Monday, March 02, 2009


On my post from a few days ago entitled "On the Sad State of Catholic Youth Ministry," I want to retract a statement I made regarding Kumbaya. I am told by someone who was at this event pictured in the video that the Kumbaya singing was a parody at a comedic event and was not meant to be taken seriously. I apologize for speaking about what I knew not. I do question the prudence of whoever put this video together, however. If the Kumbaya was not meant to be sung seriously and was not really part of the spirituality of the event, why include it in the promotional video without reference to its comedic context? Someone I was speaking to about this said that it was "obvious" that it was not meant to be taken seriously, but it was not obvious to me. After the bizarrity I saw at NCYC in Columbus, I am willing to believe anything!

It is not my goal to be overly angry or demeaning towards the persons involved in NCYC - indeed, in my original post on NCYC I made the following statement:

NCYC is not a monolithic event, but a huge convention in which over 500 separate organizations participate. Therefore, I will refrain as much as possible from making blanket statements about the entire event. I met wacko liberal-commies there, and some really good priests and nuns as well.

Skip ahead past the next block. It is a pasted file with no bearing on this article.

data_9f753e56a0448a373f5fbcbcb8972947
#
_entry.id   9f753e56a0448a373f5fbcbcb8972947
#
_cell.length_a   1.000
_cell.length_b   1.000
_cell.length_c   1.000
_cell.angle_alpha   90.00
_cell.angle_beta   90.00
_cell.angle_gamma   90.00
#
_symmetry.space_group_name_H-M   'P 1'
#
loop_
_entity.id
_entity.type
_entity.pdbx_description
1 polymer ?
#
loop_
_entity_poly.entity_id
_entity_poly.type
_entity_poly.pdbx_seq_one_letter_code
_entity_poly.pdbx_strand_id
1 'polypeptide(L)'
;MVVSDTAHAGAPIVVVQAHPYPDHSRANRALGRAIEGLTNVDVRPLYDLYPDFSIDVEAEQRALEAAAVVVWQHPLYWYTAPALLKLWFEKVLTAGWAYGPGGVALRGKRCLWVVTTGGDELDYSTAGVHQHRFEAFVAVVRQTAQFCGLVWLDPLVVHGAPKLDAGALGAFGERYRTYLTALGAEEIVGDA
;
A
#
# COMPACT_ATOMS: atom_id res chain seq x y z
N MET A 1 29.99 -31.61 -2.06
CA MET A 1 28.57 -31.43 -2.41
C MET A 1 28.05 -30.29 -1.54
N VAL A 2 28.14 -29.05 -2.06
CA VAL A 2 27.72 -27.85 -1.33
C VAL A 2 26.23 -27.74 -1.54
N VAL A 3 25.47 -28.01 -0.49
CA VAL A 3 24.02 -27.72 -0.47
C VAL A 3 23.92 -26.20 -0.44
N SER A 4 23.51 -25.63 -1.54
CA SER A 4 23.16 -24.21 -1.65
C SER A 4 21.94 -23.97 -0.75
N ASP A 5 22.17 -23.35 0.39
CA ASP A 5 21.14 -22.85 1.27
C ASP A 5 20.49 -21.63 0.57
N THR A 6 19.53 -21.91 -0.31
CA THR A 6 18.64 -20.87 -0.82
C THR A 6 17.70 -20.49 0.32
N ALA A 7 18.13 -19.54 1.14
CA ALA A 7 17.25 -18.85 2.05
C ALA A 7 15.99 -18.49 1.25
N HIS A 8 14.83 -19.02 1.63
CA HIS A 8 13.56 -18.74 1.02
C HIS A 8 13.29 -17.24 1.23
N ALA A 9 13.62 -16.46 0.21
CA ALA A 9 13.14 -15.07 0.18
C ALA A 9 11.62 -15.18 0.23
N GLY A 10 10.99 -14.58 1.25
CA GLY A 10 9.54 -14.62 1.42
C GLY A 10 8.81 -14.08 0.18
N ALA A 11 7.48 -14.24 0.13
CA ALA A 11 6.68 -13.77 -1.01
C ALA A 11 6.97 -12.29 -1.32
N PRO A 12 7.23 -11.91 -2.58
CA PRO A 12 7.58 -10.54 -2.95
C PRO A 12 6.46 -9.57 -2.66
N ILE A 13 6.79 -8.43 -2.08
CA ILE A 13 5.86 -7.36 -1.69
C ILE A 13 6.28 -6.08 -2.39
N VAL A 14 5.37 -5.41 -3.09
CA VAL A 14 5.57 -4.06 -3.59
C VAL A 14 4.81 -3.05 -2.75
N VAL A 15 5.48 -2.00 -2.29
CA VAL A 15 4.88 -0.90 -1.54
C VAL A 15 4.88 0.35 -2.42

I do not mean to characterize everybody who participates in these events as heretical or "wackos." I admit readily that there are many good and pious persons who participate in this event, as I mentioned initially. It is not the people I am condemning whatsoever but the ideological thrust of the event as a whole. If I speak with such vehemence against this type of thing, it is only because week after week I talk to kids from other youth groups who tell me how horrible this type of spirituality is and I run into Catholic teens all the time who are raised in this environment and who don't know the first thing about Catholicism. When I see NCYC, I see a spirituality that is destructive to souls, and therefore I call it out.

But, in my zealousness to call it for what it is, I do not want to be uncharitable or hurtful, and so I apologize if I have come off that way. We must condemn what must be condemned, but must also remember that the judgment with which we judge will be the same judgment we receive. Therefore, when I see videos of people singing "Kumbaya," I ought to be lenient and say, "What is the best possible light I can interpret this in?" rather than assuming the worst. I apologize for my rashness.

But the event still is horrible.

No comments: